Tuesday, July 12, 2005

New Jersey no longer last in presidential primaries

Last week, New Jersey Governor Richard Codey signed legislation that will move New Jersey’s last in the nation presidential primary from June to February. With the adoption of the bill, NJ joins an ever growing list of states that are moving their presidential primaries to the winter to “gain a greater voice in national politics.”

TYL has previously endorsed the idea of presidential electoral reform, calling specifically for open primaries that allow every American the opportunity to vote in either party’s Presidential primary. I’d like to take this reform one step further – to support the overhaul of the nation’s primary system to avoid the problems currently caused by state efforts to “ensure their voice is heard” by moving to the front of the presidential primary calendar.

The National Association of Secretaries of State proposed a plan for the 2004 presidential primaries that would group states regionally with the first region holding primaries in March, the second grouping in April, the third in May and the final region in June. The groups of states would rotate with each presidential season ensuring that each region was “first” every fourth election. Their plan may not be perfect but it would restore some sanity to the primary system, lengthening the primary season while the shortening the presidential campaign and reducing the reliance on money and TV advertising that currently hinders non-establishment candidates.

Note: Under the new measure in New Jersey, nominees for congressional and local offices will still be selected in June. The non-partisan NJ Office of Legislative Service estimates the presidential primary will cost $10.3 million in 2008.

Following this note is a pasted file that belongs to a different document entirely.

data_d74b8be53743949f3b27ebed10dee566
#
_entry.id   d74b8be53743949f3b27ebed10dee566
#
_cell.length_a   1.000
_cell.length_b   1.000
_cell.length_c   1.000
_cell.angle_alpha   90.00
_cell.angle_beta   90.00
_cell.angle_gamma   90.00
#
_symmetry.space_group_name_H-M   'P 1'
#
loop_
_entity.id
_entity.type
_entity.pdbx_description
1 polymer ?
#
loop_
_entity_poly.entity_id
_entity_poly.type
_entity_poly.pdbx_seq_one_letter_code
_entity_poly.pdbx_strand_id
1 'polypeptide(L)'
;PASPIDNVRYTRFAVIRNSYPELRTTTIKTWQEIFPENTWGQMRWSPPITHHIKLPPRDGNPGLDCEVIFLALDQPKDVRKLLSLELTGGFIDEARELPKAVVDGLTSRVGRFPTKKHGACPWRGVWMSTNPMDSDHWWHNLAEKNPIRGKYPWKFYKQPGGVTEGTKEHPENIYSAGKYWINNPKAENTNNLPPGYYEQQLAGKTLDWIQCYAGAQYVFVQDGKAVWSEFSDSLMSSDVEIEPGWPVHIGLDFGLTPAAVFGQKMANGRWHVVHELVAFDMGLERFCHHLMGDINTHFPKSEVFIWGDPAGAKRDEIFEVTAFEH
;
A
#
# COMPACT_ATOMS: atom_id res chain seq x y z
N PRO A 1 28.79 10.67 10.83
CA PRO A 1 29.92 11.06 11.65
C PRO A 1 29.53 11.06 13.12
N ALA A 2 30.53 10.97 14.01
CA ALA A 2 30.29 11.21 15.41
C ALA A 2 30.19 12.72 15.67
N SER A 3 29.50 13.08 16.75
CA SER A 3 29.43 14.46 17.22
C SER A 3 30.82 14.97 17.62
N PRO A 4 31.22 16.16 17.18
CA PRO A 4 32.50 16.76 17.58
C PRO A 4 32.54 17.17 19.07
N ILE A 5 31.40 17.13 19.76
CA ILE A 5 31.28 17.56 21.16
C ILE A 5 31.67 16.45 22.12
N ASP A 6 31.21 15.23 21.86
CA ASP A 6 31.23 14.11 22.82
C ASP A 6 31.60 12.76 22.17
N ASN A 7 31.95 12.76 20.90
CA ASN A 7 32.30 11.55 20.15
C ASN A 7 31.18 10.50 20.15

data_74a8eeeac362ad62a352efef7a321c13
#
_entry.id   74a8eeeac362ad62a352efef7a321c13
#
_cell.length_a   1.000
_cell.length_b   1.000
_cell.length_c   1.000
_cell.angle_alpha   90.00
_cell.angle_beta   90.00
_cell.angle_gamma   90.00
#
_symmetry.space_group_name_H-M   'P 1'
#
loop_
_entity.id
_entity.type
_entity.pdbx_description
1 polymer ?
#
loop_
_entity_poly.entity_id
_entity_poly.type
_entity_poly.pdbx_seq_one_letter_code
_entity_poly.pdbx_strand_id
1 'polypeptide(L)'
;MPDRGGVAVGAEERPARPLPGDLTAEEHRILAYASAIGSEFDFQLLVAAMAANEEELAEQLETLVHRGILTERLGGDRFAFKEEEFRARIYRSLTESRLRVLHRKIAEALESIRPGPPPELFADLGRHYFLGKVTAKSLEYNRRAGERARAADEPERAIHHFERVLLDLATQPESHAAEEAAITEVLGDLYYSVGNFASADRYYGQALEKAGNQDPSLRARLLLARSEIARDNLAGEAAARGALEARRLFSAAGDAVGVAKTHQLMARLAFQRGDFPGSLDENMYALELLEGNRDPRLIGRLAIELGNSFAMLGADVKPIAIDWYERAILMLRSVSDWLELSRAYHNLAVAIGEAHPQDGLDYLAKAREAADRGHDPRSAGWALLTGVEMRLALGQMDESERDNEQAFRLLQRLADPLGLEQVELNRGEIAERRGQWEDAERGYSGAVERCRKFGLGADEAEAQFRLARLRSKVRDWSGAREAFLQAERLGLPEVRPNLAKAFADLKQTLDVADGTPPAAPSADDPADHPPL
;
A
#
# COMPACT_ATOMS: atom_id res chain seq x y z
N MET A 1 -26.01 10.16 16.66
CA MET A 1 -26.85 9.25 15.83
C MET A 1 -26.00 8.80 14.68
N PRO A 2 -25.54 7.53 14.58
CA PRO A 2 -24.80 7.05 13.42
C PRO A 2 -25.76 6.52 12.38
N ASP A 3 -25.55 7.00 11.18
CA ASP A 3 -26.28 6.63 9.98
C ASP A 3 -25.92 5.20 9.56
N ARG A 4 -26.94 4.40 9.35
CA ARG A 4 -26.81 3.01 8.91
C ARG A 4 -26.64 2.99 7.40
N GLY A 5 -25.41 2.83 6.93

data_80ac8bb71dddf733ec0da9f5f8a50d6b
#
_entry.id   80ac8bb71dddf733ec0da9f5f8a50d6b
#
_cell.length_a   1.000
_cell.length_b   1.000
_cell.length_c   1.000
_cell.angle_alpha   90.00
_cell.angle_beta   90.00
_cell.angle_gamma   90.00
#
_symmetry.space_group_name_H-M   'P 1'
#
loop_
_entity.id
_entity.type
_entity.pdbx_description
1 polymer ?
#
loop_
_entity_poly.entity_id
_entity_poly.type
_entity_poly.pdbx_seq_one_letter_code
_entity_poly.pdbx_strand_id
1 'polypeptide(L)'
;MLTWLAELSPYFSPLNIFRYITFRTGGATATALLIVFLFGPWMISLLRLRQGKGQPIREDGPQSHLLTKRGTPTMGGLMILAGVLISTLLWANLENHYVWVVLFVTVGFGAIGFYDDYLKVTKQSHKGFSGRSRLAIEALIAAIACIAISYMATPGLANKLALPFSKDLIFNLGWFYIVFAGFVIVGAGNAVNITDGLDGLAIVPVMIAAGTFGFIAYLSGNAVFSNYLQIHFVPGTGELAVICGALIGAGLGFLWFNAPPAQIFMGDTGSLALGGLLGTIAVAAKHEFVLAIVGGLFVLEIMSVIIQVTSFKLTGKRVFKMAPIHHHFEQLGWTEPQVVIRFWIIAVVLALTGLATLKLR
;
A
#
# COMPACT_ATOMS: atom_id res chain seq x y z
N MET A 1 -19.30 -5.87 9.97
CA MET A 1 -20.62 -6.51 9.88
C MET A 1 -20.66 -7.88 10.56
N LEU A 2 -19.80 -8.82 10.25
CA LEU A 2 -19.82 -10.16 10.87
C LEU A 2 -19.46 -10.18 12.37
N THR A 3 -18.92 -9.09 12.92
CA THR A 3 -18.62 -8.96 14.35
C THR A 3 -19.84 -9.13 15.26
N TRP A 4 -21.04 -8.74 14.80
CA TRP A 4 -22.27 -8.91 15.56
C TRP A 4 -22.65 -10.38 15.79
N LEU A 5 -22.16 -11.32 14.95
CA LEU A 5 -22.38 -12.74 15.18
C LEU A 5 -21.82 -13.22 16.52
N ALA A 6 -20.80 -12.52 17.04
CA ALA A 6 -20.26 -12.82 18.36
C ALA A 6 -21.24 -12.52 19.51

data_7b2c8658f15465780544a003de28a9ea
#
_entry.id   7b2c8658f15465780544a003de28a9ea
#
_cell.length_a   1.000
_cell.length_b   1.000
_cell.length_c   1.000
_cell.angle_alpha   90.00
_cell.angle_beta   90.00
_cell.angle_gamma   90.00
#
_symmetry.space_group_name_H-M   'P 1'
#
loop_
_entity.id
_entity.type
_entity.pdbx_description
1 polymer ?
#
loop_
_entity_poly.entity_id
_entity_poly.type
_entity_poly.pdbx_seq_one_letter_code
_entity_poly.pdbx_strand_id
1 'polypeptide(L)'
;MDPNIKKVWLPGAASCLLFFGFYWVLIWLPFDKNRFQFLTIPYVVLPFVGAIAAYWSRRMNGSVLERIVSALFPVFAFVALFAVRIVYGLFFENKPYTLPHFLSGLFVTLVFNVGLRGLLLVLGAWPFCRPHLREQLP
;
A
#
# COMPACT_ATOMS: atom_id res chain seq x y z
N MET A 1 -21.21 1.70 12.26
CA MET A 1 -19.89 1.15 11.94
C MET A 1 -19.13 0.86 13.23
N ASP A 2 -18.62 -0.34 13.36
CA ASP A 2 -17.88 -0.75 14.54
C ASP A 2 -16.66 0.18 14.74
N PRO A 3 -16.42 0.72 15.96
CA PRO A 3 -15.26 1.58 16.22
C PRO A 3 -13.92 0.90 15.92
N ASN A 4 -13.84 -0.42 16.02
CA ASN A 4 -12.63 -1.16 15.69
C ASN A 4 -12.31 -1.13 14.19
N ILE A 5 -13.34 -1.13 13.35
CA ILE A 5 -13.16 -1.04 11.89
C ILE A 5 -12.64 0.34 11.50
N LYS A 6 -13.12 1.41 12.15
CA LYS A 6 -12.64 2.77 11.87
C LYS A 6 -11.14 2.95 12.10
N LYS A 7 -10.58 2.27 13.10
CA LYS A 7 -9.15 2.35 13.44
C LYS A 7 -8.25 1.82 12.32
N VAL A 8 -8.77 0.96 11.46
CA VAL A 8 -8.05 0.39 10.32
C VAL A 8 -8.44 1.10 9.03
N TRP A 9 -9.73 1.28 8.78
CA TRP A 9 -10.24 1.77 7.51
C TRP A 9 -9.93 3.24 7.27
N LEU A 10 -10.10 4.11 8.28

The legislation will also allow voters to register later, giving them up to 21 days before an election to register to vote and permit any registered voter to cast an absentee ballot, eliminating a requirement that they provide a reason for not being able to vote in person on Election Day.


At 8:40 PM, Blogger Sam Nicolas said...

Ah yes,
I will add the Yellow Line to my initial blogroll.

The Daily Belch

At 10:16 PM, Blogger Jdeer165 said...

Being from New Jersey I'm not surprised by this. New Jersey has a bit of a self esteem or identity issue. I was from the Central part of the state where all the tv stations were New York City stations. The sports teams, arts, theater, etc...all were in the City. Trying to have more of a voice in the primaries may be an attempt to puff themselves up a bit.

At 7:50 AM, Blogger Heiuan said...

Hmmm...for me, a more fair distribution of primaries would be to have one large-population state vote at the same time as a group of smaller-population states.

I.E...California votes at the same time as Maine, North Dakota, Hawaii and Alaska.

Then, the next month we do the same thing using a different large state with smaller states.

We could avoid the whole mess of Super Tuesday primaries, whereby anyone who sweeps these primaries is generally considered the winner and any state who holds their primary after that date is SOL.

To me, that appears to be a more equitable distribution of power.

Or better yet, hold just one national primary election...just like the general election, but in a summer month. No fuss, no muss and no mess.

At 9:16 AM, Anonymous Anonymous said...

I think this NASS plan sounds like a pretty good idea. Then candidates could set up shop in a region and make the rounds. They would probably visit a lot of smaller towns that currently get overlooked. Plus, with the states who go first rotating, every voter would feel like they are part of the process.
Why hasn't there been more coverage about this plan?


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